The Blue Room

The nurse had called that morning
to talk about release, and when I arrived
that evening, you and I sailed toward each other
from opposite ends of a long hallway,
both of us buoyant.  You had changed
out of the scrubs and into your clothes
we had brought from home, and you looked
like yourself again.  When I pulled you close,
I remember the clean scent of your skin and hair.

The nurse unlocked a room I had never seen
before, a small windowless cube
containing only a table and two chairs.
The pale blue walls lacked even the most basic
ornamentation; unlike the other rooms,
there were no books or signs or games,
no props to hang a casual conversation on.
But you were smiling.  I had brought you,
wrapped in a napkin, a sweet summer peach
that I had cut in the car before walking inside.

I put you under hypnosis, you said.  Bring
another peach when you come tomorrow,
and you will be released.  I was not under
hypnosis, I did not think, but the nurse
had left and closed the door behind her.
I looked for the clock, to see how long we had
until she came back, but there were no clocks
in this blue room.  It doesn’t matter,
you said.  There are no clocks at all in this place.

But there are, I said.  I’ve seen them,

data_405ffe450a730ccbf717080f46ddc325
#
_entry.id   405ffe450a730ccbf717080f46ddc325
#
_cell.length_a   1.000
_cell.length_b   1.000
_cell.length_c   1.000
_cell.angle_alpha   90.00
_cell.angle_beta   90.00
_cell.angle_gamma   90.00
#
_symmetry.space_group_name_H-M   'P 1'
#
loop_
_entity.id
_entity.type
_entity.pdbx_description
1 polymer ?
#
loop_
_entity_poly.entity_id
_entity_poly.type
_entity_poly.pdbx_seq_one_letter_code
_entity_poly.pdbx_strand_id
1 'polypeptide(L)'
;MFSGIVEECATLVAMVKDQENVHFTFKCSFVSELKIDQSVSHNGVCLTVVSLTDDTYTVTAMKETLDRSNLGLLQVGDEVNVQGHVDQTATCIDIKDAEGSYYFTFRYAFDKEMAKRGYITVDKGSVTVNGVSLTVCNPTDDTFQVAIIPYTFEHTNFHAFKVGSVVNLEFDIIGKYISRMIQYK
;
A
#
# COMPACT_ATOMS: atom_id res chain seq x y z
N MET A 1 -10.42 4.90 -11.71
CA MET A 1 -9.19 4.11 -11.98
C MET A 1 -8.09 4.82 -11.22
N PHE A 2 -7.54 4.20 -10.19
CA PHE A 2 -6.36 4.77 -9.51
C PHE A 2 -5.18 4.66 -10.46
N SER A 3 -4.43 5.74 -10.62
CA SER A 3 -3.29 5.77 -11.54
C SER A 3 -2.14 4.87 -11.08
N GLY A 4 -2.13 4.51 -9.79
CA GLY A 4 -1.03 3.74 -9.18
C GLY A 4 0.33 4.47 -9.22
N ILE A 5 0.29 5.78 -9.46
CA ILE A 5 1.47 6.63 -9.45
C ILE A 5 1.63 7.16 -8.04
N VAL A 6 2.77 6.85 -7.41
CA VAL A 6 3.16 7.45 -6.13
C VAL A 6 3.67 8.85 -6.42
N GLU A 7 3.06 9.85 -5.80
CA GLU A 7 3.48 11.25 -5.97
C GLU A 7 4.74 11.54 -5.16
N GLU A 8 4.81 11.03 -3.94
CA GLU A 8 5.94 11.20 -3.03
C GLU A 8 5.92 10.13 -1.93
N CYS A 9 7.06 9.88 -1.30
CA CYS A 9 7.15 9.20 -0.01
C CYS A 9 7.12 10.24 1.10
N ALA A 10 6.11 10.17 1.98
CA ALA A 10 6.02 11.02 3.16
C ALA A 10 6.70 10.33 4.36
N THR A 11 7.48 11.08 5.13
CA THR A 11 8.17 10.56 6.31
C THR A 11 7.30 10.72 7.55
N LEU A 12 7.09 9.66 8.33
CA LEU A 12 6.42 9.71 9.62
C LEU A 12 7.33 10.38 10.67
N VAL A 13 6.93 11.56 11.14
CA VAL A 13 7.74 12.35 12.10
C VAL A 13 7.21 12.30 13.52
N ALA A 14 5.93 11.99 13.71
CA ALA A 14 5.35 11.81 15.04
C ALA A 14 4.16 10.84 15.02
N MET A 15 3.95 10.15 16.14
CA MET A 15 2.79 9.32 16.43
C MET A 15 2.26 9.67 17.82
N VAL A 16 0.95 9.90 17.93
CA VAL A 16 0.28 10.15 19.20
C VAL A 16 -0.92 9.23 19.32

in the library and behind the nurses’ station.
Yes, you said patiently.  They are there,
but they don’t work.  There is no time here.
Again and again we had gone over the dates,
and the days; what had happened before
you went into the hospital, and since.
Often you compressed these events
into a single day or two, convinced that
you’d been at work earlier that morning.

Alone with you in the blue room, these distortions
of reality began to seem possible.  I leaned forward,
deflated.  I knew that the meeting in the morning
would be postponed, the release date
pushed forward.  Tonight things will go badly,
you say.  There will be a number of phone calls.
Am I still sitting there in the blue room when
the telephone rings at four o’clock in the morning
and I hear your voice, telling me that you love me?


Leah Browning is the author of three nonfiction books for teens and pre-teens and three chapbooks.  This selection of poems is from her fourth chapbook, Out of Body, which is forthcoming from Dancing Girl Press.  Browning’s poetry, fiction, essays, and articles have previously appeared in publications including Mud Season Review, Fiction Southeast, Bluestem Magazine, 300 Days of Sun, Cape Fear Review, Glassworks Magazine, Heron Tree, Corium Magazine, Dressing Room Poetry Journal, Sweet: A Literary Confection, Toad, Storyscape Journal, Halfway Down the Stairs, The Blue Hour Magazine, The Literary Bohemian, The Citron Review, and Per Contra, as well as on a broadside from Broadsided Press, on postcards and bookmarks from the program Poetry Jumps Off the Shelf, with audio and video recordings in The Poetry Storehouse, and in several anthologies.  In addition to writing, Browning serves as editor of the Apple Valley Review.  Her personal website is located at


Leave a Reply

Fill in your details below or click an icon to log in: Logo

You are commenting using your account. Log Out /  Change )

Google photo

You are commenting using your Google account. Log Out /  Change )

Twitter picture

You are commenting using your Twitter account. Log Out /  Change )

Facebook photo

You are commenting using your Facebook account. Log Out /  Change )

Connecting to %s